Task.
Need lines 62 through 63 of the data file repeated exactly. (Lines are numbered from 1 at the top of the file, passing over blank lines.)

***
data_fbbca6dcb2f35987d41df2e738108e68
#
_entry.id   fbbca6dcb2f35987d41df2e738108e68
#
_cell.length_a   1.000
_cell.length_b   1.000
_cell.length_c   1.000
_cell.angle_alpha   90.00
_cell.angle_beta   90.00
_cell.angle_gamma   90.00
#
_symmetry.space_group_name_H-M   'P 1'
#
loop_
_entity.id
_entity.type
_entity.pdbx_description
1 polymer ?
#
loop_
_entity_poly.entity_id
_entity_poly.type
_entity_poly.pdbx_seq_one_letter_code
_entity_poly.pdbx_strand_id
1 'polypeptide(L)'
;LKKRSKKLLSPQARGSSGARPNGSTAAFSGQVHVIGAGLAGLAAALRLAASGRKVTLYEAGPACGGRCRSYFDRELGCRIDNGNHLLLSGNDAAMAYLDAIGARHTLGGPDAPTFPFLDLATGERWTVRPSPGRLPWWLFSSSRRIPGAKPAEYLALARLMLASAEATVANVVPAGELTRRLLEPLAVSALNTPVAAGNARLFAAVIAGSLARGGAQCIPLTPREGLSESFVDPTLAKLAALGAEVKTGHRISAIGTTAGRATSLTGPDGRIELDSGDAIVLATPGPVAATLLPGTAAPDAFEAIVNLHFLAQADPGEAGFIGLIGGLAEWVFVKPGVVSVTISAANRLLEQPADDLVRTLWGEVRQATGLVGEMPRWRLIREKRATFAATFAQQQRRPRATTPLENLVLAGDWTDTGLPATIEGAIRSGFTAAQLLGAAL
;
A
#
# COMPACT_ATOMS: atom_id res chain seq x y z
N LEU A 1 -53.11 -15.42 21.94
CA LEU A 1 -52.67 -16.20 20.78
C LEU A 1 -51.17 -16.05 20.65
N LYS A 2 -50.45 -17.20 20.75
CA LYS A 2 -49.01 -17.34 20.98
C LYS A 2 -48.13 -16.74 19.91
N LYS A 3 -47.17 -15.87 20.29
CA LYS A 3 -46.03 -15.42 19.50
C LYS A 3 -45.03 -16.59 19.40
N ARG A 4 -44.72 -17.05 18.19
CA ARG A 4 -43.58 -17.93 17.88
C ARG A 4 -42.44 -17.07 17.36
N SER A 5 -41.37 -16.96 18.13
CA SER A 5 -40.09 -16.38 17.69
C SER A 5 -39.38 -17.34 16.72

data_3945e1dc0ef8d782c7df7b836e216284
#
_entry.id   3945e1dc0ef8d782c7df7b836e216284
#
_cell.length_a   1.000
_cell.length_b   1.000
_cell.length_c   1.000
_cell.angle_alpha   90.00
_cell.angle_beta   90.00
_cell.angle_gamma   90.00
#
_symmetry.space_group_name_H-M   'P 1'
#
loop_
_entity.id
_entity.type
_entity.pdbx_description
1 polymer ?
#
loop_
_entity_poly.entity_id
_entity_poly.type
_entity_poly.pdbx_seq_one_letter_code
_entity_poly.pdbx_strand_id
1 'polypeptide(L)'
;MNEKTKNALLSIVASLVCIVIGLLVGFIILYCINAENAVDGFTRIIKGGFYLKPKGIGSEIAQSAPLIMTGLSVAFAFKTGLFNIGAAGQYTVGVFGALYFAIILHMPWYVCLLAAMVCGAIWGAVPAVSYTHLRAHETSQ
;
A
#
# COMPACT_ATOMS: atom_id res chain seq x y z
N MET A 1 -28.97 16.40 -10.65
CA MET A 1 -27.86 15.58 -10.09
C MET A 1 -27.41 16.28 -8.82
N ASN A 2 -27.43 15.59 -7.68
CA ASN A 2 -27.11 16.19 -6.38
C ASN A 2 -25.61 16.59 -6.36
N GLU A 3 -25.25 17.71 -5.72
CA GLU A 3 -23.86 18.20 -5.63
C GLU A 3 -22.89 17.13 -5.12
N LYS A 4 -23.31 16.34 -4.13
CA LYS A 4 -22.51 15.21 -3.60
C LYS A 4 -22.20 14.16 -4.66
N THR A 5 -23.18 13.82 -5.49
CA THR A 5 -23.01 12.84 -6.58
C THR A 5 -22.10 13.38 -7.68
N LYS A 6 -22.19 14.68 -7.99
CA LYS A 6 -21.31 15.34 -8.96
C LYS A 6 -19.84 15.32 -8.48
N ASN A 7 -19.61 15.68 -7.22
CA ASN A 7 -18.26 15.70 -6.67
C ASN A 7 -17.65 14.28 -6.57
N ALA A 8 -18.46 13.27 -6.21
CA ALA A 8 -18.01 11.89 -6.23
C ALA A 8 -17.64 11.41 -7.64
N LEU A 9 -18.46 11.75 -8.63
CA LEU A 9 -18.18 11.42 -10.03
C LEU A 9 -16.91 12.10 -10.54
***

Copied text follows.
_entity.pdbx_description
1 polymer ?